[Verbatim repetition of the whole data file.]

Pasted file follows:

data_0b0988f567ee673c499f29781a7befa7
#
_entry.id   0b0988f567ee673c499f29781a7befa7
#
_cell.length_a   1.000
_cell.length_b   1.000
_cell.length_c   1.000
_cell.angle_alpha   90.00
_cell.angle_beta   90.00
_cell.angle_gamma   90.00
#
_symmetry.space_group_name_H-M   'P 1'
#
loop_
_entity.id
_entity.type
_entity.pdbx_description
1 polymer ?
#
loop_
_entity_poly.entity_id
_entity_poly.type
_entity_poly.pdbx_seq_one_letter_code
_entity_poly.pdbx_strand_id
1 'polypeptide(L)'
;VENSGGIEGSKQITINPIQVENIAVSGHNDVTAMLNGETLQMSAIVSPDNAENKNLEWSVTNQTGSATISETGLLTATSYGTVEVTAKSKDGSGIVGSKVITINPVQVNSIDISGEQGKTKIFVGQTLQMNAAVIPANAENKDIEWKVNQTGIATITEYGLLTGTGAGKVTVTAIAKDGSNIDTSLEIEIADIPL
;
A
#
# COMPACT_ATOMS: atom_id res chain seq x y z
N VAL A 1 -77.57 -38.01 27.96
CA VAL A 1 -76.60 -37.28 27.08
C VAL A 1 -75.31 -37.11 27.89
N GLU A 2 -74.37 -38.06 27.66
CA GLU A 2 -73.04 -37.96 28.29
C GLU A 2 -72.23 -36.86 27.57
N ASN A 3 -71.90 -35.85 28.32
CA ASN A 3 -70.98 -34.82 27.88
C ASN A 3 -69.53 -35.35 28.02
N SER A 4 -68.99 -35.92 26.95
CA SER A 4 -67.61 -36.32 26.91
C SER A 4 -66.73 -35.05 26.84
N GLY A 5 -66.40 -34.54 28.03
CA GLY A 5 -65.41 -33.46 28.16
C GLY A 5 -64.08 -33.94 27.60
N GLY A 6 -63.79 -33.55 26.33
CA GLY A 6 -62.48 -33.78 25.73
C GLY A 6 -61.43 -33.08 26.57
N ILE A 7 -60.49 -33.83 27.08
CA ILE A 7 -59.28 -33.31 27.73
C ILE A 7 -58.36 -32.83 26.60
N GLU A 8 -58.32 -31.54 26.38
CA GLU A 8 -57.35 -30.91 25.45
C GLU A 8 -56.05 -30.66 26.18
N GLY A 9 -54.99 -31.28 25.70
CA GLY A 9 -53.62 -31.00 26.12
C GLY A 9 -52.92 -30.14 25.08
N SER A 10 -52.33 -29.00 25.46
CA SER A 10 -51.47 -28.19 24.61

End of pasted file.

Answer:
data_0b0988f567ee673c499f29781a7befa7
#
_entry.id   0b0988f567ee673c499f29781a7befa7
#
_cell.length_a   1.000
_cell.length_b   1.000
_cell.length_c   1.000
_cell.angle_alpha   90.00
_cell.angle_beta   90.00
_cell.angle_gamma   90.00
#
_symmetry.space_group_name_H-M   'P 1'
#
loop_
_entity.id
_entity.type
_entity.pdbx_description
1 polymer ?
#
loop_
_entity_poly.entity_id
_entity_poly.type
_entity_poly.pdbx_seq_one_letter_code
_entity_poly.pdbx_strand_id
1 'polypeptide(L)'
;VENSGGIEGSKQITINPIQVENIAVSGHNDVTAMLNGETLQMSAIVSPDNAENKNLEWSVTNQTGSATISETGLLTATSYGTVEVTAKSKDGSGIVGSKVITINPVQVNSIDISGEQGKTKIFVGQTLQMNAAVIPANAENKDIEWKVNQTGIATITEYGLLTGTGAGKVTVTAIAKDGSNIDTSLEIEIADIPL
;
A
#
# COMPACT_ATOMS: atom_id res chain seq x y z
N VAL A 1 -77.57 -38.01 27.96
CA VAL A 1 -76.60 -37.28 27.08
C VAL A 1 -75.31 -37.11 27.89
N GLU A 2 -74.37 -38.06 27.66
CA GLU A 2 -73.04 -37.96 28.29
C GLU A 2 -72.23 -36.86 27.57
N ASN A 3 -71.90 -35.85 28.32
CA ASN A 3 -70.98 -34.82 27.88
C ASN A 3 -69.53 -35.35 28.02
N SER A 4 -68.99 -35.92 26.95
CA SER A 4 -67.61 -36.32 26.91
C SER A 4 -66.73 -35.05 26.84
N GLY A 5 -66.40 -34.54 28.03
CA GLY A 5 -65.41 -33.46 28.16
C GLY A 5 -64.08 -33.94 27.60
N GLY A 6 -63.79 -33.55 26.33
CA GLY A 6 -62.48 -33.78 25.73
C GLY A 6 -61.43 -33.08 26.57
N ILE A 7 -60.49 -33.83 27.08
CA ILE A 7 -59.28 -33.31 27.73
C ILE A 7 -58.36 -32.83 26.60
N GLU A 8 -58.32 -31.54 26.38
CA GLU A 8 -57.35 -30.91 25.45
C GLU A 8 -56.05 -30.66 26.18
N GLY A 9 -54.99 -31.28 25.70
CA GLY A 9 -53.62 -31.00 26.12
C GLY A 9 -52.92 -30.14 25.08
N SER A 10 -52.33 -29.00 25.46
CA SER A 10 -51.47 -28.19 24.61